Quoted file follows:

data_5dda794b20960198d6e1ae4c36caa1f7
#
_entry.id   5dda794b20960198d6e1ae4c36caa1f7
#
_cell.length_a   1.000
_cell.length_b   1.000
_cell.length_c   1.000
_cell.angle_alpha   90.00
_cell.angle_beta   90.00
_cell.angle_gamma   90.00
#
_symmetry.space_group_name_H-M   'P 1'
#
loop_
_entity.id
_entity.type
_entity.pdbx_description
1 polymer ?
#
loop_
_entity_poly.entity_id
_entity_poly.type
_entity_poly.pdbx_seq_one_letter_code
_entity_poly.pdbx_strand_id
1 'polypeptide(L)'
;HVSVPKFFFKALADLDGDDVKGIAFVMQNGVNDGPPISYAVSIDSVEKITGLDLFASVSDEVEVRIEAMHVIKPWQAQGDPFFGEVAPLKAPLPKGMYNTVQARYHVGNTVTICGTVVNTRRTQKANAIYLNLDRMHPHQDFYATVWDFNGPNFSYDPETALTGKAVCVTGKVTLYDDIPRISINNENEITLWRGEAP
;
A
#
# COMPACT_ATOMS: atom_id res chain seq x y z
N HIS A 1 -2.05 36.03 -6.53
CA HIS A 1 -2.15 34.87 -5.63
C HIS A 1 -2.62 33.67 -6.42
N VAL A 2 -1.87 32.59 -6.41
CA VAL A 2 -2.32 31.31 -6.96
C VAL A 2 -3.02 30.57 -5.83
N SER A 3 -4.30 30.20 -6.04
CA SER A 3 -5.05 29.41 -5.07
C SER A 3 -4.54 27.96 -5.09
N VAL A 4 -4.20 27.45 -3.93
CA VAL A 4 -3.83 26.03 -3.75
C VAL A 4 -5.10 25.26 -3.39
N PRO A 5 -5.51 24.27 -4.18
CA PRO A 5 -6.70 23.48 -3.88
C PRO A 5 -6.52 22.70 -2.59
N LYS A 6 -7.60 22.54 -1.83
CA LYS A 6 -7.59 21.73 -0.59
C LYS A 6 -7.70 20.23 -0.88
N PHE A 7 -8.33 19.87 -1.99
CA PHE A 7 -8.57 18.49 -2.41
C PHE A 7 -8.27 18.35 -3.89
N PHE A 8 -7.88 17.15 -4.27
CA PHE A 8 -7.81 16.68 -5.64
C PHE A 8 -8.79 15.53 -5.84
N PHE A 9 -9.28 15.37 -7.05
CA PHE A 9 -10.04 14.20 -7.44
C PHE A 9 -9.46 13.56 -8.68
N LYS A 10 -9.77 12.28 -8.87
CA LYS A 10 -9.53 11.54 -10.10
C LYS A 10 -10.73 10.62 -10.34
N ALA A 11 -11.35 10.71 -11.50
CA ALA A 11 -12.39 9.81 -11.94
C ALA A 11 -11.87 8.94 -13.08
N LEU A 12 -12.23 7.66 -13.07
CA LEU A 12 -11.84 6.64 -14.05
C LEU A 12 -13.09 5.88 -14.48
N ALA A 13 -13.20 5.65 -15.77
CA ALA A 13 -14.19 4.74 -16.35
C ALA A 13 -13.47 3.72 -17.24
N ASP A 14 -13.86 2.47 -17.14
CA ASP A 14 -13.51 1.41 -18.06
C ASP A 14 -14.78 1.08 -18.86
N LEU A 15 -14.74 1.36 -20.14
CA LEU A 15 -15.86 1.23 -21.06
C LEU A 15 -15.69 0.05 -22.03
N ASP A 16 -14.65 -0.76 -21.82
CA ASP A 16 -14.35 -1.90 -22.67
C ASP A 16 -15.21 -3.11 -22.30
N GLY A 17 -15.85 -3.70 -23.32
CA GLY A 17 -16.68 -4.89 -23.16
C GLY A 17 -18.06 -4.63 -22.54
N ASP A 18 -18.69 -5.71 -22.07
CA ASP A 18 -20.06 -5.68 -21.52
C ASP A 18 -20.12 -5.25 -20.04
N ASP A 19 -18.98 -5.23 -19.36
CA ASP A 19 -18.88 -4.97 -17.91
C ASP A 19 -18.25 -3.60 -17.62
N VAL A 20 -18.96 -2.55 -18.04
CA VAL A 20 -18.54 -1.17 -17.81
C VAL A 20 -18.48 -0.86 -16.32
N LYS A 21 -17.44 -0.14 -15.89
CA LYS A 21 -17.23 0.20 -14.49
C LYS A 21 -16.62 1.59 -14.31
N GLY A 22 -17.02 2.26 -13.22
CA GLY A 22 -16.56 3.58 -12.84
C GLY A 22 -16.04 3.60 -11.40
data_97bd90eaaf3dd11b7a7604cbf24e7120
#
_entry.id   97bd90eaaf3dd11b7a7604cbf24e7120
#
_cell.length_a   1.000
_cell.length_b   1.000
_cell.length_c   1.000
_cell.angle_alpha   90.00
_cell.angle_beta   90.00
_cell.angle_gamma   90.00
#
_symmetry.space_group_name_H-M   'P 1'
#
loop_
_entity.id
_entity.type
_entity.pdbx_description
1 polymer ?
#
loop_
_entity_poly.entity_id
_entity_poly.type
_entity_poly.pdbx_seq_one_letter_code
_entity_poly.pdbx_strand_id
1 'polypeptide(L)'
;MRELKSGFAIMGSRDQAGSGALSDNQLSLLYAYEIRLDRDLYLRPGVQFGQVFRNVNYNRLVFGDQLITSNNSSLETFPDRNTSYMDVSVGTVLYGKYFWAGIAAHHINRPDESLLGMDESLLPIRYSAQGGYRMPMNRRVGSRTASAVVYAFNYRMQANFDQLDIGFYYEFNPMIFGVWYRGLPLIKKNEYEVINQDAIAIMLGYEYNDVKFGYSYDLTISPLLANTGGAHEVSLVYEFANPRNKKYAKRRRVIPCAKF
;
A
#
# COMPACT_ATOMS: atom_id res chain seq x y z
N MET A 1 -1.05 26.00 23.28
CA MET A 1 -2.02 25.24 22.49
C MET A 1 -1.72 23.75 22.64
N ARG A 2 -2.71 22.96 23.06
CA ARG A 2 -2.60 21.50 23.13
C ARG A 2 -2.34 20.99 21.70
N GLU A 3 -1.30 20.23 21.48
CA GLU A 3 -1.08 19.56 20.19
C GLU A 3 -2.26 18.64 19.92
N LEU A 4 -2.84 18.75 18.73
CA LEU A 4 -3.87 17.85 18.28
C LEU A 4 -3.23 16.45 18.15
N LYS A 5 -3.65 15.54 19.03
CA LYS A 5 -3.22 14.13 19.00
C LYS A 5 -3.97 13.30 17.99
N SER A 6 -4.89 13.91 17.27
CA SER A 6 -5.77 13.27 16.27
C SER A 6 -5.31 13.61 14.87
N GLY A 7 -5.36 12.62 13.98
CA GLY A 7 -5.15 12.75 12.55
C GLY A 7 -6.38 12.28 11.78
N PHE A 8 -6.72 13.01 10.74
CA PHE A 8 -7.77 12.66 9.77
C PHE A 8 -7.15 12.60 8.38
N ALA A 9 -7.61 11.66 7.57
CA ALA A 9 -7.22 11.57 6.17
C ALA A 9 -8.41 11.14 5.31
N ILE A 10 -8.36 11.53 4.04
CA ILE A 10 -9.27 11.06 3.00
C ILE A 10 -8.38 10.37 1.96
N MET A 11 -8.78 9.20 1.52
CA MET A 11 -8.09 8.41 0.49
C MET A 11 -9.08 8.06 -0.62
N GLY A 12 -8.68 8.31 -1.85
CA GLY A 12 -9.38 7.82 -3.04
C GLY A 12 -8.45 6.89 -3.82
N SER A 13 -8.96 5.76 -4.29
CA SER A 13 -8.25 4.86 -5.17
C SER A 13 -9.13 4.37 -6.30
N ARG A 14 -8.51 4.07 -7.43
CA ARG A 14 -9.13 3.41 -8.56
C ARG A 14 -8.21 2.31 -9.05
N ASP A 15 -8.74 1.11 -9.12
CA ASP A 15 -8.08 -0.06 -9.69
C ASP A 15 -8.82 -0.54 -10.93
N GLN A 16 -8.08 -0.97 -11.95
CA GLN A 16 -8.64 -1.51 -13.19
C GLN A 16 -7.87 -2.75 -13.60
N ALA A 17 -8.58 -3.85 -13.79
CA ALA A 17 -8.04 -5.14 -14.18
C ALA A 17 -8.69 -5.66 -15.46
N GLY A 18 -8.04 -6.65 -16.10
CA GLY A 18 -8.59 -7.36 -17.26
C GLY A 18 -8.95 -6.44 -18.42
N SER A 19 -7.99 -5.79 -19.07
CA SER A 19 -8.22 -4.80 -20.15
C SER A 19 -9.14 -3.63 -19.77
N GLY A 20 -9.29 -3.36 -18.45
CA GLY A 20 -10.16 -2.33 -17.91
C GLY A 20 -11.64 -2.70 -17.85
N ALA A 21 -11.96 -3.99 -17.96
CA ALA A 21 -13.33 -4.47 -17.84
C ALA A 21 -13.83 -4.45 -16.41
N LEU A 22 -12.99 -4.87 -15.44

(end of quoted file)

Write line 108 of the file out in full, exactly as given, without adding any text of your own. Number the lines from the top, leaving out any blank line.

_symmetry.space_group_name_H-M   'P 1'